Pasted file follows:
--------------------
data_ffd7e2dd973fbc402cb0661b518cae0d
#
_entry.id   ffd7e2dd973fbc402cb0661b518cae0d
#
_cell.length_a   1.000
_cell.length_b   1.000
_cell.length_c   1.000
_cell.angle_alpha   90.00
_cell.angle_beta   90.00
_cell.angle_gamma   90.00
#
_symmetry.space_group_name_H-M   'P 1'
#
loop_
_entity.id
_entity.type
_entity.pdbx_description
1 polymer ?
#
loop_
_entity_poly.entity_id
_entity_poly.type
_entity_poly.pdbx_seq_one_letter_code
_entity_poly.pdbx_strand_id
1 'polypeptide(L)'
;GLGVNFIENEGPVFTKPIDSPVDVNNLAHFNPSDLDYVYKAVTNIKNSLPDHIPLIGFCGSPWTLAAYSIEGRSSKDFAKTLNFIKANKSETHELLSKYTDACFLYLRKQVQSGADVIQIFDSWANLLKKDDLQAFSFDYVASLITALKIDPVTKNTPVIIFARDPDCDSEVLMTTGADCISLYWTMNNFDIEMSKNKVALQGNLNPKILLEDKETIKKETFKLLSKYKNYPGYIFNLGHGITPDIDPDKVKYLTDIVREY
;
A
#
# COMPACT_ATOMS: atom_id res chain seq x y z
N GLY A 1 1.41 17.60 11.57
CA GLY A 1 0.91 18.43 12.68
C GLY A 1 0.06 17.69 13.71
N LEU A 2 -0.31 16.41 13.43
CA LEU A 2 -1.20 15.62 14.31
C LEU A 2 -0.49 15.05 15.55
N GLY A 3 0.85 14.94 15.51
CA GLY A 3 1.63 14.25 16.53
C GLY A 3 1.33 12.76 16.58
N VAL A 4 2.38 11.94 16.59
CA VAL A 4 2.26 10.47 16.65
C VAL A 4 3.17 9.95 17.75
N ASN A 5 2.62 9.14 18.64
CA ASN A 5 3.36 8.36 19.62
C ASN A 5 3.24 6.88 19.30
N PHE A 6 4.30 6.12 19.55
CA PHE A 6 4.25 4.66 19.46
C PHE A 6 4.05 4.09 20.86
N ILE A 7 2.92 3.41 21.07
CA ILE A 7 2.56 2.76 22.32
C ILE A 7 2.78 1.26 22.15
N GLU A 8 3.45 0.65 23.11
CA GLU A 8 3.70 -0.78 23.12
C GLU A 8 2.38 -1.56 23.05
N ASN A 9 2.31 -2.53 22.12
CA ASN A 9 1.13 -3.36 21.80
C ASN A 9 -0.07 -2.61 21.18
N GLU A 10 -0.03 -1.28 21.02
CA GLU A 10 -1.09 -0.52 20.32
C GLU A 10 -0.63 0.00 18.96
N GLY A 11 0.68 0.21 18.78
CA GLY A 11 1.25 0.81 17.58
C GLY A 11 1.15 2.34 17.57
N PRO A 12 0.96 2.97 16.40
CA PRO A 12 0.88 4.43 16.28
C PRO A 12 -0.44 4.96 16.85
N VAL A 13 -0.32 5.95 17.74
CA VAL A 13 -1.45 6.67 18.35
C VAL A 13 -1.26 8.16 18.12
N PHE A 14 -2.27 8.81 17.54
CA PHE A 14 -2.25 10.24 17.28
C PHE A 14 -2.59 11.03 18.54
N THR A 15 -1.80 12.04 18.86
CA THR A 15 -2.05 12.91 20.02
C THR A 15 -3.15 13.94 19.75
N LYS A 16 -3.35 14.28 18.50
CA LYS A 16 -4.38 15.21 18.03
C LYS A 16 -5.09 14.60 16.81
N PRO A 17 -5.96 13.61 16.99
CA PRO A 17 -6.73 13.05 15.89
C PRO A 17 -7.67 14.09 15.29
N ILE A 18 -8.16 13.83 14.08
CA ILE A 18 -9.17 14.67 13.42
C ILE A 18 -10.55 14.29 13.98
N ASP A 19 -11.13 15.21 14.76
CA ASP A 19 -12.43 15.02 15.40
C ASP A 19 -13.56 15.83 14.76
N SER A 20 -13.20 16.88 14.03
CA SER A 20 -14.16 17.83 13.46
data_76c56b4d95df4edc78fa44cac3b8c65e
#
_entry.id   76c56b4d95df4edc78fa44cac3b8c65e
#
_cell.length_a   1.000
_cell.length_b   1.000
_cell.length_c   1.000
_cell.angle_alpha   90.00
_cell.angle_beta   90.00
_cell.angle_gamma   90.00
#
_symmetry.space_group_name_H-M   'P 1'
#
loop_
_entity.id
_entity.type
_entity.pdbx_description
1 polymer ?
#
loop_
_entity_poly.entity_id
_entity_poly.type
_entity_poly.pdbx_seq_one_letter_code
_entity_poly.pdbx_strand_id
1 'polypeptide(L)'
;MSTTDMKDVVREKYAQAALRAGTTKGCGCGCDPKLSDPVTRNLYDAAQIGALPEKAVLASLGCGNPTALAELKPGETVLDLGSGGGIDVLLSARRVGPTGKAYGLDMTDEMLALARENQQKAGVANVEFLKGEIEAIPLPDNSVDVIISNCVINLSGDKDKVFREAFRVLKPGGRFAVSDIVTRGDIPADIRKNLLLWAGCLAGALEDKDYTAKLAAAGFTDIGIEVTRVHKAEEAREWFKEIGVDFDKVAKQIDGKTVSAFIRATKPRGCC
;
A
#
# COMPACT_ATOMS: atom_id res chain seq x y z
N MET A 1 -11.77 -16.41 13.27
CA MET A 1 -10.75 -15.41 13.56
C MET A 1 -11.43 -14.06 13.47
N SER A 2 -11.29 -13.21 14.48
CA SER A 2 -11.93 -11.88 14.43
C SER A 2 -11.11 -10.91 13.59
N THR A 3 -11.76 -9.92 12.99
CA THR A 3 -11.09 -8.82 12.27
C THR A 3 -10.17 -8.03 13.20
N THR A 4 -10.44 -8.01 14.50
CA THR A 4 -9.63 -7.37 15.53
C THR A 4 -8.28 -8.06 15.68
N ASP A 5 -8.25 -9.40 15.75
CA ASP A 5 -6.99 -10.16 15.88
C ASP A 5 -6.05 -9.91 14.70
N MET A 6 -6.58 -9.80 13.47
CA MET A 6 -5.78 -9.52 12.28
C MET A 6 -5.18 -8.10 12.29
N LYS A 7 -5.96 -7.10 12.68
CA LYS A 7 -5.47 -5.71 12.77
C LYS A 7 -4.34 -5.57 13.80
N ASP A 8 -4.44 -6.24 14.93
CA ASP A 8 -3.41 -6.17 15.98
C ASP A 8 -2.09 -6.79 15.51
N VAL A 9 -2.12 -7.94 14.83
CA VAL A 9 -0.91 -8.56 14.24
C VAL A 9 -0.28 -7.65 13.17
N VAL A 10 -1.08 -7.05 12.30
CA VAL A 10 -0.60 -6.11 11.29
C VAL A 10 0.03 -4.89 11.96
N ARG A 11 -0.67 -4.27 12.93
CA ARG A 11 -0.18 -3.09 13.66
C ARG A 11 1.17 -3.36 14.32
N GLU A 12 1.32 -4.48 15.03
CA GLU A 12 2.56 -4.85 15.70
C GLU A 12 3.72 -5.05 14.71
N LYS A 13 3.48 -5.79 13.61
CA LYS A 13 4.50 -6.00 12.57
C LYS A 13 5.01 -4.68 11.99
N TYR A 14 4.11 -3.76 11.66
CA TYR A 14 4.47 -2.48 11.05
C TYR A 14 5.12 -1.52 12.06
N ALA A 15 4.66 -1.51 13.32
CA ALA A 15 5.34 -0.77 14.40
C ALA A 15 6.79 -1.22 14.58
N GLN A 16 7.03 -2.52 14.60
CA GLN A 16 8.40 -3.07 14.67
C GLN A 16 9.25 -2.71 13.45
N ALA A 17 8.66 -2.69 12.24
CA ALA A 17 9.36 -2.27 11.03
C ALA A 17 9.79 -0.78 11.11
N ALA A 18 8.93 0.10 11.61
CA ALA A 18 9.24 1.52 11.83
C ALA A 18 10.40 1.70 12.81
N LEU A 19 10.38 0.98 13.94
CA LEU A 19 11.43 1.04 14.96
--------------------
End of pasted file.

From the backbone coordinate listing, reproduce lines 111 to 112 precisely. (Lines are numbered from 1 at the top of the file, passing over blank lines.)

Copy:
_entity_poly.type
_entity_poly.pdbx_seq_one_letter_code